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Was it constitutional for Proposition 124 to replace PSPRS' permanent benefit increases with a capped 2% COLA?

In this blog I and multiple commenters have broached the subject of the suspect constitutionality of PSPRS' replacement of the old perma...

Friday, May 24, 2013

First they came for the Elected Officials Retirement Plan (EORP) . . .

This previous post discussed House Bill (HB) 2608, which would close the Elected Officials Retirement Plan (EORP) to new hires, and this article by Associated Press reporter Bob Christie, Arizona bill on politicians' pensions passes Senate on 2nd try, gives the latest information of HB 2608's progrss.

HB 2608 would lead to the eventual elimination of defined benefit pensions for elected officials and judges in Arizona.  The pension will continue for those retirees already in EORP as well as for those active members of EORP who have not yet retired, but future hires will be put into a new defined contribution plan.  As current Arizona legislators retire, lose reelection, or are term-limited out, the number of state-level decision-makers with a defined benefit pension like PSPRS will dwindle down over the years.  Judges with defined benefit pensions will also become rarer and rarer as current judges are replaced over the years.

HB 2608 will still need to return to the Arizona House to approve amendments made in the Senate and need Governor Jan Brewer's signature to be passed into law.  It has already passed in the Arizona House once and should easily pass again.  While I can find nothing that indicates the Governor's intentions, it seems unlikely that Republican legislators would have brought forth this bill without a good expectation that she would sign it.  While the passage of HB 2608 ostensibly should have no tangible impact on PSPRS since they are two separate systems, the symbolic impact of this bill is highly significant.

The legislature appears to be voluntarily giving up their own defined benefit pension.  Of course, none of those who are currently voting for it are giving up their own personal defined benefit pensions, but they are committing future legislators and judges to a less generous retirement.  This will create a two-tier system, not unlike the two-tier system in PSPRS for those hired before 2012 and those hired in 2012 and after, though the disparities between the two tiers for elected officials will be much greater than those in PSPRS.  Of course, today's legislators will save future legislators from any charges of hypocrisy if those future legislators want or need to enact more reforms to PSPRS, the Arizona State Retirement System, or the Corrections Officer Retirement Plan.  Going forward, this will be the real impact of HB 2608.

Friday, May 17, 2013

Vesting of benefits for PSPRS members (an update)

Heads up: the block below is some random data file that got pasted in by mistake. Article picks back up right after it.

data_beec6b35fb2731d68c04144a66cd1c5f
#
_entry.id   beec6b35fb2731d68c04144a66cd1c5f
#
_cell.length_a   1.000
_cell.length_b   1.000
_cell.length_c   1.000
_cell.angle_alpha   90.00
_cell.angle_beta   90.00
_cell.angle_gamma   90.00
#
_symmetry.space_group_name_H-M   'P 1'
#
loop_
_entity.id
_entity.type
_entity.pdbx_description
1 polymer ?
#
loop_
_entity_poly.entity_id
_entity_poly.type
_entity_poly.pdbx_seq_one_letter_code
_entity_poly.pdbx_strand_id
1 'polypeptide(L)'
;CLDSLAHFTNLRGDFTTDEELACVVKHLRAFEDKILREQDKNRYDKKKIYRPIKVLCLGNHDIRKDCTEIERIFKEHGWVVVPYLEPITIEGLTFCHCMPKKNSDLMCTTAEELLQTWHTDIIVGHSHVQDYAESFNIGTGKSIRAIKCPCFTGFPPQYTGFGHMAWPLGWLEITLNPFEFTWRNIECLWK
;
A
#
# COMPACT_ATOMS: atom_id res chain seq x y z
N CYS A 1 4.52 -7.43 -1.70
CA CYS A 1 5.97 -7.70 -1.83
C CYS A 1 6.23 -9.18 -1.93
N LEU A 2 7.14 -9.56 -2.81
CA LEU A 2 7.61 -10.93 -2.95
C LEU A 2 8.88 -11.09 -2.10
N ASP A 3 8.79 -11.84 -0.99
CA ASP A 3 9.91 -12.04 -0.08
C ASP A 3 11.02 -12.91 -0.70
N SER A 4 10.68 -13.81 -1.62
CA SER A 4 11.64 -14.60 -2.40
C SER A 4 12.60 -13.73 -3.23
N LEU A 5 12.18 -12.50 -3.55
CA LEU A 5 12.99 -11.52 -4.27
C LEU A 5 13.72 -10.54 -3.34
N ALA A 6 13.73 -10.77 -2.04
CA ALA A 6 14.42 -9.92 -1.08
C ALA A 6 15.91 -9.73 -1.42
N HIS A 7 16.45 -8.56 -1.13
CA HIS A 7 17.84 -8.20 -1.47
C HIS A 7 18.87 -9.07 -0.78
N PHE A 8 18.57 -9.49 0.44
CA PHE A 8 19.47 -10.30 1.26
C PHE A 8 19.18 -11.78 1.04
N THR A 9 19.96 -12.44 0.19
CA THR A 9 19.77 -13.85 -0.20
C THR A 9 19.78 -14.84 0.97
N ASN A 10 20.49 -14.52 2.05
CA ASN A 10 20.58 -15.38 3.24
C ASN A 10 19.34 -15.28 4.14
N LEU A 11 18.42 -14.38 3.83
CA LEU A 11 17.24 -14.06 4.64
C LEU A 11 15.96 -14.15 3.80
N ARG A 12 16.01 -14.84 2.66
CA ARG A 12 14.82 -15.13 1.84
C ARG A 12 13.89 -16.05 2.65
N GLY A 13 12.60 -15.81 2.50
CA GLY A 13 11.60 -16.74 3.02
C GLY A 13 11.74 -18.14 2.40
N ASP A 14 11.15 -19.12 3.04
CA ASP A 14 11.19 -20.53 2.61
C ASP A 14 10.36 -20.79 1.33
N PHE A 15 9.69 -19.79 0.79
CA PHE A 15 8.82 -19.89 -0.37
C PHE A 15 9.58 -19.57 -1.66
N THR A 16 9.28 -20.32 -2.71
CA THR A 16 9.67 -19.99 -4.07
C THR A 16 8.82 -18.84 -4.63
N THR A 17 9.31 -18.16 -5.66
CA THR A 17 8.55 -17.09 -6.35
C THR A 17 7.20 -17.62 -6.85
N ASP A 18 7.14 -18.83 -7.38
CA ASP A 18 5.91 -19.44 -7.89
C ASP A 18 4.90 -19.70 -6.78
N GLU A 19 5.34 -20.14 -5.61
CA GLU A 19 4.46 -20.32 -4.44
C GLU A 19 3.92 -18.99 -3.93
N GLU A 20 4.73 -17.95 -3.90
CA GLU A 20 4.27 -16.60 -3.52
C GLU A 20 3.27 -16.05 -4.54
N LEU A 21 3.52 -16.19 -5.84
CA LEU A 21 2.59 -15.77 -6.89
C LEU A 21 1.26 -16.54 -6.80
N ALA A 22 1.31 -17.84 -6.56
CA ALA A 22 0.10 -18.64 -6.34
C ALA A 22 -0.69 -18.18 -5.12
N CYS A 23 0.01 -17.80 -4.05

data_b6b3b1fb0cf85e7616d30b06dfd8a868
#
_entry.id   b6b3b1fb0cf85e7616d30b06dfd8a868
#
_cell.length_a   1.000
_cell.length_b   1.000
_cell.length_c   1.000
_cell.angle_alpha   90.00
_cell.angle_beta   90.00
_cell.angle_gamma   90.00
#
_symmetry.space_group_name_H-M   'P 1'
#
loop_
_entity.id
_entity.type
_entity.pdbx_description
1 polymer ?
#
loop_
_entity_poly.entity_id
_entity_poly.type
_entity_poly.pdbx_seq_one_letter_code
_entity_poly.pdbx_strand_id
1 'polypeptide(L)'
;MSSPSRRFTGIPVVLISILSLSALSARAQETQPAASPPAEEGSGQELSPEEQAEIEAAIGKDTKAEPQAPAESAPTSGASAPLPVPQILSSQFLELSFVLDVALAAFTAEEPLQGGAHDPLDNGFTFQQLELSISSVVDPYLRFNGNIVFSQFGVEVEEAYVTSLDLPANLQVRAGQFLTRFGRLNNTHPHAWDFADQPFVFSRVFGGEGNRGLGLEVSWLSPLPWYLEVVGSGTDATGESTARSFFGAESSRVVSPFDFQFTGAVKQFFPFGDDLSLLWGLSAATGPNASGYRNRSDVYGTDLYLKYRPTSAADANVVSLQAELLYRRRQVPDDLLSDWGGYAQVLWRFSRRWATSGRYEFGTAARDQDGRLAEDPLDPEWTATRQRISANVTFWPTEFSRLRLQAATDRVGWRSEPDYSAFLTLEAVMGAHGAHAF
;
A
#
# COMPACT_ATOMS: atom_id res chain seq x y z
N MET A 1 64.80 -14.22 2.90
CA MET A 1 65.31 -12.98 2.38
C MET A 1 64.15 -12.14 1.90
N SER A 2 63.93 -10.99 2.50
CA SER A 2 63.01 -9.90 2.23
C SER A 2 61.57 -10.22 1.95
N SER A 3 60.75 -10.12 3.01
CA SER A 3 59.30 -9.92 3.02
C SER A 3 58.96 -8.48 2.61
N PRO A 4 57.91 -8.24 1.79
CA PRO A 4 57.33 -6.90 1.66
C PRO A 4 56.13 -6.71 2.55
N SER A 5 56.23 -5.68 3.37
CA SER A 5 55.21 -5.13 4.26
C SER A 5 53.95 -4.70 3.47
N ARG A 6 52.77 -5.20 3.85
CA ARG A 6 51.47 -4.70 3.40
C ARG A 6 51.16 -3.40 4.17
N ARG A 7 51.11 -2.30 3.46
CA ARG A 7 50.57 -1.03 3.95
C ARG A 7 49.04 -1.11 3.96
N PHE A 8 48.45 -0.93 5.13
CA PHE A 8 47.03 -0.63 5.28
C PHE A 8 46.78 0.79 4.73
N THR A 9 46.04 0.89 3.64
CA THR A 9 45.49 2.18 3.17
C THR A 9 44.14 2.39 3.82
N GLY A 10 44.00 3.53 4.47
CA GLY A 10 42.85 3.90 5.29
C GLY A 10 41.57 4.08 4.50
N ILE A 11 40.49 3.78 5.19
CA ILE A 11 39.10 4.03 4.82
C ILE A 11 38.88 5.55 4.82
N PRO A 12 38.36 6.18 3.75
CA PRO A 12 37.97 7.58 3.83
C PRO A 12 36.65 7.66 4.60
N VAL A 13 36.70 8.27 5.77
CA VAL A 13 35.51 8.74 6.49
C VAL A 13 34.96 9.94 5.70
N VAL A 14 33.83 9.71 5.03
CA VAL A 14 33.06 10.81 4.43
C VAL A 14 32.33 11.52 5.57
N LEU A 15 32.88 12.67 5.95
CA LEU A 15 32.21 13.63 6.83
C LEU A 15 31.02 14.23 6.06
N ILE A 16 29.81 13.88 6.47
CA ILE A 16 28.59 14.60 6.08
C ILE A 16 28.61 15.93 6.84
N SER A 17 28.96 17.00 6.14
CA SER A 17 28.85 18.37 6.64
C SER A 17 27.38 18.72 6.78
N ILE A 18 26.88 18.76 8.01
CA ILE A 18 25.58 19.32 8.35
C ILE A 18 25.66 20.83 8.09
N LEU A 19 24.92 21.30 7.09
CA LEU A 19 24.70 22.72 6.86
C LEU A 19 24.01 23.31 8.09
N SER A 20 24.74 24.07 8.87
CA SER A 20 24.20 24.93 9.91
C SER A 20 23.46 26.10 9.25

With sincere apologies for the long time between posts, here is a further update about the vesting of benefits for PSPRS members.  This Pension Committee Report comes courtesy of the Fraternal Order of Police Arizona Valley Lodge 44's Facebook page and is dated July 7, 2012.  It is a summary of a PSPRS monthly meeting held on June 6, 2012.  It contains specific information from PSPRS Administrator Jim Hacking about the Arizona Revised Statutes (A.R.S.) that deal with the vesting of benefits for PSPRS, EORP, and CORP members.  These statutes are pertinent to the lawsuits against PSPRS relating to reforms made by SB 1609.  As web links can often disappear without notice, the following is taken verbatim from the Facebook post:

PSPRS: A.R.S 38-844.01
Effective 07/27/1983. This states those hired after 07/27/1983 are not vested until the member applies for and is approved for retirement benefits.

CORP: A.R.S. 38-900.01
Effective 07/18/2000, but is retroactive to, from and after 06/30/1986. This states those hired after 06/30/1986 are not vested until the member applies for and is approved for retirement benefits.

EORP: A.R.S. 38.810.02

Effective 07/18/2000, but is retroactive to, from and after 08/06/1985. This states those hired after 08/06/1985 are not vested until the member applies for and is approved for retirement benefits.

This post is extremely helpful because it gives firm dates when the relevant vesting statutes went into effect.  According to this, only those who joined PSPRS before July 28, 1983 would be affected by a victory in the Parker vs. PSPRS lawsuit.  This would seem to mean that a PSPRS member would have to have nearly 30 years in the PSPRS system in order to be affected by a victory.  I do not know the length of PSPRS service of the plaintiffs in the Parker lawsuit, but PSPRS' 2012 Consolidated Annual Financial Report shows only 58 active PSPRS members with at least 30 years of service as of June 30, 2012.  A layman's read of this would mean that a victory in the Parker lawsuit would have no effect on the vast majority of active PSPRS members as it relates to the new contribution rates and new cost of living allowance (COLA) formulas that were imposed by SB 1609.

However, this is in the courts and will eventually get to the Arizona Supreme Court.  A recent victory (PSPRS lawsuit update: Arizona Judges 2, EORP 0) by active judges against EORP shows that the judge in that case did not allow the use of retroactive vesting back to1985 referenced above and instead used the year 2000.  This shows that the situation will be highly dependent on the judgment of a small number of judges and Supreme Court justices, whose opinions are the only ones that matter.  Stay tuned.